3 years ago, my husband started in a teaching position that does not pay in to social security. He has spent the last 22 years paying into SS and has achieved his 40 credits. The SS website states that, if he retired now, he would get $1150.00 per month. I understand that the max WEP is $428.00 bringing his benefit down to $722. My questions are:
1) He continues to work a second job that does still pay in to social security ($15,000-$20.000 per year). This will likely continue for 5 more years. How would that affect the WEP figure?
Non-Covered Pension - WEP / GPO
This is a follow-up to a question you answered: I started drawing benefits at age 68, last month. I'm still working. My wife did not get quite half of what my benefit amount was because they said she gets half of only my PIA at age 66, and I received credit for the extra 2 years I worked. (She now gets my age 66 PIA - 40% WEP divided by 2.) These formulas are so complicated and us laymen can not figure them out ourselves. We are at the mercy of the Social Security Administration to give us the "benefit amounts."
My wife and I receive social security. I receive 60% of my PIA because of WEP. My wife's benefit amount is based on my work record - so she gets about 30% of my PIA. AM I correct that if I pass first, the WEP goes away and she will get about 100% of my PIA? Thanks!
I am retired from a federal government job (non-appropriated) I was told that upon my receiving my social security benefit that my retirement pay would be offset. However, I have been paying my social security taxes since my employment there.I am led to believe that other retirees have made that same claim but still had their retirement pay reduced. Is there any hidden reasons for that, or is the administration department wrong in factoring that in?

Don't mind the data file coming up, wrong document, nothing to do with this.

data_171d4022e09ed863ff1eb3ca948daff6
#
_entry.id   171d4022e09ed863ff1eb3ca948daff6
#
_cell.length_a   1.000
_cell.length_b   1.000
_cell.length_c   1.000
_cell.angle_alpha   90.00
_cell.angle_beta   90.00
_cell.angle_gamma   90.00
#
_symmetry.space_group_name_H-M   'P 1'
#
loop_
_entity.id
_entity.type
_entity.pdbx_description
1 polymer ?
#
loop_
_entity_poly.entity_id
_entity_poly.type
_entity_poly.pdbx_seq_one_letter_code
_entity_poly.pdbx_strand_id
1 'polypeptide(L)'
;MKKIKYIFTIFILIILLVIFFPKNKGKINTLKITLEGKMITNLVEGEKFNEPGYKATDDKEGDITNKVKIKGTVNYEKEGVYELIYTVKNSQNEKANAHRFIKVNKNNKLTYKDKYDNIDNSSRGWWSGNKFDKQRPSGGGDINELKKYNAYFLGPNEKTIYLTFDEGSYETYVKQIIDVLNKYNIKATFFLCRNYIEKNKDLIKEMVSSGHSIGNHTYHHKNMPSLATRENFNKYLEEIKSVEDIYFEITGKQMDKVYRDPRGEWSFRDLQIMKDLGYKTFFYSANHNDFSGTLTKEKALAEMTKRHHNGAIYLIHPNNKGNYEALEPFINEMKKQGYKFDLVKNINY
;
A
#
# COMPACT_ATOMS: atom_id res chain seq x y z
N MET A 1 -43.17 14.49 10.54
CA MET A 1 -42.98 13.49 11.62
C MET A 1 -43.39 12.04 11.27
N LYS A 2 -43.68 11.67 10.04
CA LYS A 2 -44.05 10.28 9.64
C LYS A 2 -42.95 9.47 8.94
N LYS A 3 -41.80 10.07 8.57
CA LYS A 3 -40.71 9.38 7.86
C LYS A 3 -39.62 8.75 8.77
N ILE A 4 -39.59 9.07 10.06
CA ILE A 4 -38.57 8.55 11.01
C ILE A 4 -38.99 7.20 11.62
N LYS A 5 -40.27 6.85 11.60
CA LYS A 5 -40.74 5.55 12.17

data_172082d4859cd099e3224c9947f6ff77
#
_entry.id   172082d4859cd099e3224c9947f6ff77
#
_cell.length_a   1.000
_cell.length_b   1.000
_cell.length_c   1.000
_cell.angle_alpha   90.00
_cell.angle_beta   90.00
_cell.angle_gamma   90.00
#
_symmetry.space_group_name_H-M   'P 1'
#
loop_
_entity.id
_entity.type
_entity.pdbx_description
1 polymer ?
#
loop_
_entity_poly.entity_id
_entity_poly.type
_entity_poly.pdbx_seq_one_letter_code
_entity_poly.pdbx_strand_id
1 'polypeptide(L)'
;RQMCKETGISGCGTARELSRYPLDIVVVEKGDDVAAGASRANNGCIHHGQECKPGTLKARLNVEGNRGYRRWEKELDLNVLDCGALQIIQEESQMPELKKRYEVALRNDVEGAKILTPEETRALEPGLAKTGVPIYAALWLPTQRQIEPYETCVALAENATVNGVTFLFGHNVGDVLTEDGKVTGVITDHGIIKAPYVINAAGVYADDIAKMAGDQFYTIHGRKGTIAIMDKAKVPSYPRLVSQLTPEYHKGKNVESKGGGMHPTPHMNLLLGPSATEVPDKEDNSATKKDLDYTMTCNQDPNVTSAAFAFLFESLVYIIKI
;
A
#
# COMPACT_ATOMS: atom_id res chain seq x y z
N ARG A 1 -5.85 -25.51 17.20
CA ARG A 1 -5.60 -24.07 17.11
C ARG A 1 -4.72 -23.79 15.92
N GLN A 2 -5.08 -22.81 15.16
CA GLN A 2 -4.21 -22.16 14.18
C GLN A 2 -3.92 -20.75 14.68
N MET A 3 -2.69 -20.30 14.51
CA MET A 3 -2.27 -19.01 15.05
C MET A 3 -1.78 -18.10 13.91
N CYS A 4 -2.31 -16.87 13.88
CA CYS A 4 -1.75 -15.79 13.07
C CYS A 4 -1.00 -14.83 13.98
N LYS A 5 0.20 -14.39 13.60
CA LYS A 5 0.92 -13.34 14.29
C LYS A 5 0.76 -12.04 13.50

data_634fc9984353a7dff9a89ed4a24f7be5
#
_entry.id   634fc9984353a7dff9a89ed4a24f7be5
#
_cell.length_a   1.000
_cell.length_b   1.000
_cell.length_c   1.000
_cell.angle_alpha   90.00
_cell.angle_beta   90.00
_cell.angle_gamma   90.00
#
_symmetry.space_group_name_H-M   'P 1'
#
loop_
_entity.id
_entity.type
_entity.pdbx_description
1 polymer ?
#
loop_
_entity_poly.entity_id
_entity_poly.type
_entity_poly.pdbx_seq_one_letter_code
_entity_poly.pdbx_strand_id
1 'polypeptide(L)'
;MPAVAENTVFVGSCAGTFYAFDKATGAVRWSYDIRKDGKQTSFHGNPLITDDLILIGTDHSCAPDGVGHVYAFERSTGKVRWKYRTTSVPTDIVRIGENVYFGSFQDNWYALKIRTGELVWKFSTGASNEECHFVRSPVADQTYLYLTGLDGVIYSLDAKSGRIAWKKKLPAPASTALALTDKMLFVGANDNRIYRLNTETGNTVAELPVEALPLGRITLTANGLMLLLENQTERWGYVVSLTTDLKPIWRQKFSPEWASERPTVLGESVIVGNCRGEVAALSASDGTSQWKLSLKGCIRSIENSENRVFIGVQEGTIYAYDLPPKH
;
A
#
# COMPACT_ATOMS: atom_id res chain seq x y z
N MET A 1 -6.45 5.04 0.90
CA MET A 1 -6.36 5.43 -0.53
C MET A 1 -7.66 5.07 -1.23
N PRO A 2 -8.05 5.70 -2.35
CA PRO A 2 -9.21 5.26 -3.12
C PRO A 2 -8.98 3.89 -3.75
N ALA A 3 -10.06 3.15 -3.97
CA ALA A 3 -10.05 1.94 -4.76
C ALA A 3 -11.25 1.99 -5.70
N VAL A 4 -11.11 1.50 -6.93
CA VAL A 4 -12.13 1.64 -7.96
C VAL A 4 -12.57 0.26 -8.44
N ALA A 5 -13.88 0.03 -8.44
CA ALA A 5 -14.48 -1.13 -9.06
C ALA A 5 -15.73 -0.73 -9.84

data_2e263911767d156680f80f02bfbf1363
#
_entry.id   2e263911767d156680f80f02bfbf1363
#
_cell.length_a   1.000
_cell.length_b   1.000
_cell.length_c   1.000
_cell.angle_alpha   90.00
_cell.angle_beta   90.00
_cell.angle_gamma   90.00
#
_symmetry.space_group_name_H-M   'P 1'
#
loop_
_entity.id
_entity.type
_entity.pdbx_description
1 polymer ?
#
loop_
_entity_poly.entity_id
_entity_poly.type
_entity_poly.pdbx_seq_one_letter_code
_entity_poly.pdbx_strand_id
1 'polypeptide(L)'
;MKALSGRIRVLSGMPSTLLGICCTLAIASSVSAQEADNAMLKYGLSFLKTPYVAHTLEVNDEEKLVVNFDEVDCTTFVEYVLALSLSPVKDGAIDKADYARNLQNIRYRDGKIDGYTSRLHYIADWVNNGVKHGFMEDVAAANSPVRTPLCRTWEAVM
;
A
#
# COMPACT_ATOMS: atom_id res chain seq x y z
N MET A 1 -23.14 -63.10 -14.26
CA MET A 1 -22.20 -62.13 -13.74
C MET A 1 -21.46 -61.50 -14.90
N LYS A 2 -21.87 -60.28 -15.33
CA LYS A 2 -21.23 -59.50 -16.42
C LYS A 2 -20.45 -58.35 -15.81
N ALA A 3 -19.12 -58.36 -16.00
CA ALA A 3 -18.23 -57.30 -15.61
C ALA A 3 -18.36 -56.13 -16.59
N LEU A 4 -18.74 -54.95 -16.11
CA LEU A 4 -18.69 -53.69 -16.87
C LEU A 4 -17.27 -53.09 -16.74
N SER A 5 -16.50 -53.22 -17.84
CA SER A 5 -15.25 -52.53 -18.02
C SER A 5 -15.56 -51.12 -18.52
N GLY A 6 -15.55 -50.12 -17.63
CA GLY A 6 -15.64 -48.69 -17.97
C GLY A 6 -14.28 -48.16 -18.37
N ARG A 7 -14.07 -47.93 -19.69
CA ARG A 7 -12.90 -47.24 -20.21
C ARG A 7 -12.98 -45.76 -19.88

The WIndfall Elimination Provision on a foreign pension is said to be up to 50%, but are there guidelines for calculating a more accurate approximation?
thanks in advance
Yes, for more information on the windfall elimination provision (WEP), refer to the following pamphlet: https://www.ssa.gov/pubs/EN-05-10045.pdf.
I am 67 years old and over full retirement age. My recent benefit statement advised that when I applied I would receive $871.30 per month. I am a native born American but worked in Canada and can receive monies from the Canada Pension Plan also. I advised Social Security of this and the numbers they sent me say that when the Canadian Pension starts my benefit rate from Social Security will drop by 28% to $625.80. Then when I add my Canadian pension to that (adjusted for the exchange rate) it only goes up 9%! So by activating the Canadian pension I seem to be being penalized.
My brother-in-law started drawing his own Social Security benefit at FRA which was over a year ago. His benefit is really low because he worked for the government for 35 years and retired then he took a job covered by S.S. Now his wife has turned 62 this year. She will be entitled to a much higher benefit than his current benefit when she files in 4 years. Can my brother-in-law switch to a spousal benefit now even though he's been drawing on his own record for over a year?
Hello - My wife and I have just filed for, and received social security awards in November. We have only 60 days to appeal the amounts. I am retired (industrial disability) law enforcement and received a 50% pension. Had I not been injured on the job and worked until age 53, I would have received a 75% pension, thus my injury (and reduced number of years on the job) cost me about 1/3 of a full retirement. I did not pay into Social Security while working law enforcement. I've paid enough into Social Security from another "covered" job that I'm eligible for benefits.